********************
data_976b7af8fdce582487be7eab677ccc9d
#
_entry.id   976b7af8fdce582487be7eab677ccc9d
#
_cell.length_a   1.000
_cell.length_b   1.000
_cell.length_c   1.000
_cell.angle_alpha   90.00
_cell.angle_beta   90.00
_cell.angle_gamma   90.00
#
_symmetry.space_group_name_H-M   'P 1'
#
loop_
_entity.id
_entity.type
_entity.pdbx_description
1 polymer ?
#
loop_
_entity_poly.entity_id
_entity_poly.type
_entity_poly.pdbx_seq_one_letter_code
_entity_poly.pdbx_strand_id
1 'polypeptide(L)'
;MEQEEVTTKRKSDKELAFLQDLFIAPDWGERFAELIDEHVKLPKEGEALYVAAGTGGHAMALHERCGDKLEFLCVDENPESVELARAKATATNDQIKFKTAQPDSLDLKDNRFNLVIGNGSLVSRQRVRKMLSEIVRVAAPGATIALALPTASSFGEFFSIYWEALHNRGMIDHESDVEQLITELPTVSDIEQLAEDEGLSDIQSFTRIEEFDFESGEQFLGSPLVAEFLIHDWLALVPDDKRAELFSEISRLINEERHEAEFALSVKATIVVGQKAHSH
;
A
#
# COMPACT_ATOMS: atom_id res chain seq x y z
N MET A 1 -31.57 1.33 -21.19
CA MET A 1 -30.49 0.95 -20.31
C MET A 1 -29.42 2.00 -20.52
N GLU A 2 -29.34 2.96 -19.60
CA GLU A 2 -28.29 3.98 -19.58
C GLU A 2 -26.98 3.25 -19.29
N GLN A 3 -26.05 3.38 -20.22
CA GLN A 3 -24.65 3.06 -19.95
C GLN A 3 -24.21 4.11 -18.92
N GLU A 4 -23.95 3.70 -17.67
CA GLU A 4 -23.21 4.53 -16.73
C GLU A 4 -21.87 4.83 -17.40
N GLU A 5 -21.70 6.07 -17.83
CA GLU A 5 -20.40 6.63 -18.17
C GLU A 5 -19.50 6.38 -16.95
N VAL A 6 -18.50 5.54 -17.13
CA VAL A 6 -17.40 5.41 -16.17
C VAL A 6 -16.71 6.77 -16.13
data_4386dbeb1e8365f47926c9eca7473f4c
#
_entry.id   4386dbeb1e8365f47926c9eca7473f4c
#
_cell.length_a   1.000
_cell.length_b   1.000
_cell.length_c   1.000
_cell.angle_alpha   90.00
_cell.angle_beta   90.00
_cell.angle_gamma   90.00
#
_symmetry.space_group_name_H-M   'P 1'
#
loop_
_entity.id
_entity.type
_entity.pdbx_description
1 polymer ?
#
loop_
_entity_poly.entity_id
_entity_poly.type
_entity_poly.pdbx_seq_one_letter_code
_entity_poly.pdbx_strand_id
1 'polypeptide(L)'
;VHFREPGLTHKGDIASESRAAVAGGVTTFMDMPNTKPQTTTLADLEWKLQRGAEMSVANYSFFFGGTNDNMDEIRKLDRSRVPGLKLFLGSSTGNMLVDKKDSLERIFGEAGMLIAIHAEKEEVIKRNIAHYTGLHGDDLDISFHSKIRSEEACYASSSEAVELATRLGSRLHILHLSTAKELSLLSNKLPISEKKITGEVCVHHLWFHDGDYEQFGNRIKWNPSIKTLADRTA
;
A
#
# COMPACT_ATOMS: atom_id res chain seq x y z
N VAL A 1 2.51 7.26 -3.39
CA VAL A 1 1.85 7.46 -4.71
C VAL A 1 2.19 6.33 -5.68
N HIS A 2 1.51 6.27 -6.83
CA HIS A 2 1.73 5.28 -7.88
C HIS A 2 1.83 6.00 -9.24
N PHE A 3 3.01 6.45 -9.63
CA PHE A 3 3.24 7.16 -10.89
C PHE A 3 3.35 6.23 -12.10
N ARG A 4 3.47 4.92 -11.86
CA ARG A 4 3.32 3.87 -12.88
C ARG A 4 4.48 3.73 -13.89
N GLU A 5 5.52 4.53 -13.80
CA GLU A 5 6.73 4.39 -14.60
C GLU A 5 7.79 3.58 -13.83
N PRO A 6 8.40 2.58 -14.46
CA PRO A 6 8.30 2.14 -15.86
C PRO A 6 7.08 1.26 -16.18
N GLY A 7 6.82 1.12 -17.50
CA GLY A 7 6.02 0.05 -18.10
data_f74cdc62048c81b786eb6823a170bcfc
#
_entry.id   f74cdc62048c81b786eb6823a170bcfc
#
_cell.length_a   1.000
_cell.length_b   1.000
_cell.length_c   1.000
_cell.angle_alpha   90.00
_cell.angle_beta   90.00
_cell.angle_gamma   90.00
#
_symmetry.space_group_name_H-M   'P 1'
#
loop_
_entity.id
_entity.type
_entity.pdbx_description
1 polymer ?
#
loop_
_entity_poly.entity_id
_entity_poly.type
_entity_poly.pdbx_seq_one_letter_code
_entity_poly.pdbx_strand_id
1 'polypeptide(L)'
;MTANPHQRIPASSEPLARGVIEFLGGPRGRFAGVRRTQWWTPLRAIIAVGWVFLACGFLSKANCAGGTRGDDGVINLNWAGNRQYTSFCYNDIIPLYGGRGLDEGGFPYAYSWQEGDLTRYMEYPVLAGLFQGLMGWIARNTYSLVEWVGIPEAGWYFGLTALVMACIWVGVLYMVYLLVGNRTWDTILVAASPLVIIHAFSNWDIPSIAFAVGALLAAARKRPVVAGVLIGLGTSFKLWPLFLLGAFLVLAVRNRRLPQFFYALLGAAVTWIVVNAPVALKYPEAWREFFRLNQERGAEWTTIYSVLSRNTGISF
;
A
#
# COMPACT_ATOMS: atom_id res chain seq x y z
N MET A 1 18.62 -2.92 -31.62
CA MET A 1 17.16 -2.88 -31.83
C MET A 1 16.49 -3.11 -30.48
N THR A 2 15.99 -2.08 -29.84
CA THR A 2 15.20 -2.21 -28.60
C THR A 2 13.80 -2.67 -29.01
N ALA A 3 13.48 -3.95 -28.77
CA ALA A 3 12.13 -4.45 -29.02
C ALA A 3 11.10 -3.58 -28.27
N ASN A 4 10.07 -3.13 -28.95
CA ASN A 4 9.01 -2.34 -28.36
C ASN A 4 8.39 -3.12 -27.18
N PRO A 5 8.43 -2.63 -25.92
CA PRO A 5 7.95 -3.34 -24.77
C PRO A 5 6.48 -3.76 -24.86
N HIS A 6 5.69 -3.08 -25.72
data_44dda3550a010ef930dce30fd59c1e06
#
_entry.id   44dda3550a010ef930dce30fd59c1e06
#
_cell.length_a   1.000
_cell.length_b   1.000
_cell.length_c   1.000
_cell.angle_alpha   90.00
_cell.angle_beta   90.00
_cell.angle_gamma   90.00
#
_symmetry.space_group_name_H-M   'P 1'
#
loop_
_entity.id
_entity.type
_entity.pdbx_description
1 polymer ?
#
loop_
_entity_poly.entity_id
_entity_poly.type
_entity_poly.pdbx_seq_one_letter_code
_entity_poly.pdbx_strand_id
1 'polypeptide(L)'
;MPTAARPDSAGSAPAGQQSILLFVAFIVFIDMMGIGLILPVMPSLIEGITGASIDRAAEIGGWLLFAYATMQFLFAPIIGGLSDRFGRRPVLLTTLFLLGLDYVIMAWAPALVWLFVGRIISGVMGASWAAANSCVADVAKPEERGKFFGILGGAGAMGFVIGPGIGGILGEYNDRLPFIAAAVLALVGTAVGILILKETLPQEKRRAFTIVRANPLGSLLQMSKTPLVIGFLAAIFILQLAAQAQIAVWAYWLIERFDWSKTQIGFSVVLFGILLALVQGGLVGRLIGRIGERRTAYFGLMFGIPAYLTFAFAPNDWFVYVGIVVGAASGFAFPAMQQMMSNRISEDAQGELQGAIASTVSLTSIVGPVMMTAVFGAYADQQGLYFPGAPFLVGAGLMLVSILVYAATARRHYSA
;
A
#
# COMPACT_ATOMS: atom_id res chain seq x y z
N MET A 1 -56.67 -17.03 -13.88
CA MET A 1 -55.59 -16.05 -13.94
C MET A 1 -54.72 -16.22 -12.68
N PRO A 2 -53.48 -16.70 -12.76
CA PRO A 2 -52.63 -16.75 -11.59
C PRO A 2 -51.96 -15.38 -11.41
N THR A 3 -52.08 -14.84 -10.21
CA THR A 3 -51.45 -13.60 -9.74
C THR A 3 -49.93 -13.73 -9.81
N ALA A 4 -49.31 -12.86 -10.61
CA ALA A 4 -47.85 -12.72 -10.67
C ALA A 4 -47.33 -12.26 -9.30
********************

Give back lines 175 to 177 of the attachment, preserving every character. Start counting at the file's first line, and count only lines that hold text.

N MET A 1 -56.67 -17.03 -13.88
CA MET A 1 -55.59 -16.05 -13.94
C MET A 1 -54.72 -16.22 -12.68